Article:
Phone Number' Internet Addressing Gains Support
A simpler Internet-addressing system proposes allocating every individual one number to use for their mobile phone, email address, instant messaging and faxes.
Korea has joined the group of countries backing a simpler Internet address method that could theoretically give everyone a Web presence through a telephone number.
The simpler Internet electronic numbering system, known as ENUM, was first conceived in Europe and allows people to use one identifier for many different purposes, including mobile phones, email, instant messaging and faxes.
Theoretically, online users can access a person's contact information, including their email address, simply by typing in the person's phone number in the Internet address field of the Web browser.
According to the Korea Herald, the country's Ministry of Information and Communication planned to commercialise ENUM technology earlier this year, but was delayed due to technology problems. This project is part of the ministry's efforts to catch up with the global trend of telecommunication and Web infrastructure convergence.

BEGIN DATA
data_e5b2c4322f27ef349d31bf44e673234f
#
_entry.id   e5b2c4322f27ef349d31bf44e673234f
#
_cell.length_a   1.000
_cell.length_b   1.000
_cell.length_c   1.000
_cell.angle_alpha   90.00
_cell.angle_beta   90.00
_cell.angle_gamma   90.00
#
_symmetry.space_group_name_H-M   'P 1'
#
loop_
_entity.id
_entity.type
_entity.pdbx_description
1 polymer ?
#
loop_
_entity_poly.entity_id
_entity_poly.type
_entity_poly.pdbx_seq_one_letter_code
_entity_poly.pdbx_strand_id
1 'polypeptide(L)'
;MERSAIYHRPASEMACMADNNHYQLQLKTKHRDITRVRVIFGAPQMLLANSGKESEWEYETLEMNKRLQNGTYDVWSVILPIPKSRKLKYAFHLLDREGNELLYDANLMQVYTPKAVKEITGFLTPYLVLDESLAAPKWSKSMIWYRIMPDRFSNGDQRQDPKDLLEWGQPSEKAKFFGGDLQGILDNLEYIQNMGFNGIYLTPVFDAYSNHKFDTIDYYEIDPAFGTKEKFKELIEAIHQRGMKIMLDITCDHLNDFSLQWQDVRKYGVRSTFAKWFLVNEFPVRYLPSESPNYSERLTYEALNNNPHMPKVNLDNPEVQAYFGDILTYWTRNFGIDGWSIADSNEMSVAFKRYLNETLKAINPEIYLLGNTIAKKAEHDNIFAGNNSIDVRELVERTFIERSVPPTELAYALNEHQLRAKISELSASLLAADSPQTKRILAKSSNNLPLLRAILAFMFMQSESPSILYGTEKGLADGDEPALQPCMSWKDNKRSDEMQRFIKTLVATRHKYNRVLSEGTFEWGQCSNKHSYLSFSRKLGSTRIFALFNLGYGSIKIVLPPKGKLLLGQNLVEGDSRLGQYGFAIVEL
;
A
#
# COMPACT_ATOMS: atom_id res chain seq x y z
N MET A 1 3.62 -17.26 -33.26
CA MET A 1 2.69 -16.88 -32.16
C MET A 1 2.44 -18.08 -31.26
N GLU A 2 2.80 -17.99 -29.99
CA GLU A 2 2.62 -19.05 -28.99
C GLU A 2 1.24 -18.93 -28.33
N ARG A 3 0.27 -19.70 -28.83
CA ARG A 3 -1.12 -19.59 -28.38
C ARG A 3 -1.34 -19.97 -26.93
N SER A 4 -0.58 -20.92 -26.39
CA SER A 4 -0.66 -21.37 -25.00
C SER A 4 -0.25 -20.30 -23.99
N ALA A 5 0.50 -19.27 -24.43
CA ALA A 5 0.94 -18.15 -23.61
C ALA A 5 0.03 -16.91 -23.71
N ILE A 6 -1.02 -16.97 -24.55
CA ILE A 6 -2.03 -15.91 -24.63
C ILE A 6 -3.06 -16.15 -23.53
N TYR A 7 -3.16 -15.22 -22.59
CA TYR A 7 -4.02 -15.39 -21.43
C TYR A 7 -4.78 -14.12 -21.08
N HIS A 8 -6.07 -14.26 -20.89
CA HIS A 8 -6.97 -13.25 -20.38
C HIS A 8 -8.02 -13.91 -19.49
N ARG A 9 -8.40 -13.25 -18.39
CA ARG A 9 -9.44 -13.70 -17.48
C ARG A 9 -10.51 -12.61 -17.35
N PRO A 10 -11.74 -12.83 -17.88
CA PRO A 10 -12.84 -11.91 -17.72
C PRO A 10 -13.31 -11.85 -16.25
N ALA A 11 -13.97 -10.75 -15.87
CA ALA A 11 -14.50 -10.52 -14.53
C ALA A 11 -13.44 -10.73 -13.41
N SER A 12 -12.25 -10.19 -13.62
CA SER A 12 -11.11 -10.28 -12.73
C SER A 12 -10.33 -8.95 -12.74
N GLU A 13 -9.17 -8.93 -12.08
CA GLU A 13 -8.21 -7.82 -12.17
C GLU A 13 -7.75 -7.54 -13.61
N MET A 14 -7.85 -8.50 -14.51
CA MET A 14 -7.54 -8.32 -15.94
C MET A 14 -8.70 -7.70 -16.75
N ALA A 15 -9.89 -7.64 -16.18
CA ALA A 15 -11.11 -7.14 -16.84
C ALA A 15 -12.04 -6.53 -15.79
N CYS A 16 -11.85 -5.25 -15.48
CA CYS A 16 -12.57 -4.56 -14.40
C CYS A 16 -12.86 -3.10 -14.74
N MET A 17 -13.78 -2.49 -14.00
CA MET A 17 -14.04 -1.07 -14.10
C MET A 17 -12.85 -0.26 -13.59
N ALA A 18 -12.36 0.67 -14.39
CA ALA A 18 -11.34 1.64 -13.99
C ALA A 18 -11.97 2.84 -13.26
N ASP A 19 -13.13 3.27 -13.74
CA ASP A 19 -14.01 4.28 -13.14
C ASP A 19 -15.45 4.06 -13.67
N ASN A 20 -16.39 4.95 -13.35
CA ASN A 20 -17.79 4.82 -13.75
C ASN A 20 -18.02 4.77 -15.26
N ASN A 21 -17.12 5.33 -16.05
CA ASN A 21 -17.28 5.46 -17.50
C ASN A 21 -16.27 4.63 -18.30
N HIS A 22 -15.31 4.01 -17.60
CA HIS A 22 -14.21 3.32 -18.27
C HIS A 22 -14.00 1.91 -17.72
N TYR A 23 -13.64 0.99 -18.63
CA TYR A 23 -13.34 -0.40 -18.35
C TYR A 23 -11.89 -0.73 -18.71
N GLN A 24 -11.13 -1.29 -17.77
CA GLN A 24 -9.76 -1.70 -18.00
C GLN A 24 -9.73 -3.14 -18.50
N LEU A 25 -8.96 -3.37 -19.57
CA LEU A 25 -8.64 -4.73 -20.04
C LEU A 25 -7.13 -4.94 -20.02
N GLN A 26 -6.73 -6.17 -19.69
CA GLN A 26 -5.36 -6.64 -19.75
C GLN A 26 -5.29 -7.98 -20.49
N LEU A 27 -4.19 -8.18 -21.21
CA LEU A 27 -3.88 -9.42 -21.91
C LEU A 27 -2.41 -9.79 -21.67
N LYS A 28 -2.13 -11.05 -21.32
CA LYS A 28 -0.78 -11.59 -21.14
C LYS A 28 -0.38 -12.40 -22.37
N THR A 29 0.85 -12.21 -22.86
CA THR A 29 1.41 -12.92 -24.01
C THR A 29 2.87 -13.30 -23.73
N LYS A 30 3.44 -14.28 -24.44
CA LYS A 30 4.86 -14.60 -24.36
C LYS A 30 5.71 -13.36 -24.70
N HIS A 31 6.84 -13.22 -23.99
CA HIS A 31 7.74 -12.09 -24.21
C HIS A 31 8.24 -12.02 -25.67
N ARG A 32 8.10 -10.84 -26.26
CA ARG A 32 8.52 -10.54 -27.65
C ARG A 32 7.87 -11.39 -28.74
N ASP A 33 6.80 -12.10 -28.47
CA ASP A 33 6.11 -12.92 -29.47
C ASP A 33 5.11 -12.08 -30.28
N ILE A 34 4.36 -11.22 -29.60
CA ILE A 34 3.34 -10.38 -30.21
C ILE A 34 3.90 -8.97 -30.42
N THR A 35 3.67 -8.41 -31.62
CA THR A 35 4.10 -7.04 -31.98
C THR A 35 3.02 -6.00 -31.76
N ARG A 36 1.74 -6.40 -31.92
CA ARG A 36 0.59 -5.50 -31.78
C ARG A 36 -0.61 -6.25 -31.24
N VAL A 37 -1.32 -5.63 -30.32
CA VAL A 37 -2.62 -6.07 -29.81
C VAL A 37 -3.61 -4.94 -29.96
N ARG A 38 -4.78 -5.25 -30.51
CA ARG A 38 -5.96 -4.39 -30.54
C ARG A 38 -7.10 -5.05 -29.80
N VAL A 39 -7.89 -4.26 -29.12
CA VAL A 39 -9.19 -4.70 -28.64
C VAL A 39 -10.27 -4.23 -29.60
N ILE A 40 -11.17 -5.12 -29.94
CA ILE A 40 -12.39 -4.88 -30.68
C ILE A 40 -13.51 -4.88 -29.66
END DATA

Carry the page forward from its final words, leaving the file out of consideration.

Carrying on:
In May this year, Australia also released plans to adopt the Enum system. The Australian Communications Authority encouraged companies in the country to support public trials of Enum, and has invested AUm to develop the technology.
The United States also announced plans to back Enum earlier this year. Enum is designed to accelerate the convergence of the telephone network and the Internet, and is expected to offer a huge boost to online telephony services.
When ENUM domains become active, users will be identified by their telephone number including the country code. What that means is a phone number such as +46-8-9761234 would be mapped to the 126.96.36.199.188.8.131.52.6.4.e164.arpa Internet address in a process that is expected to become automated and transparent to the user.
ENUM grew out of the Internet Engineering Task Force's Telephone Number Mapping working group, which drafted the RFC 2916 proposed standard in September 2000.
So far, 13 countries that are members of the International Telecommunication Union have signed on to the e164.arpa proposal and plan trials. The group is coordinating international efforts.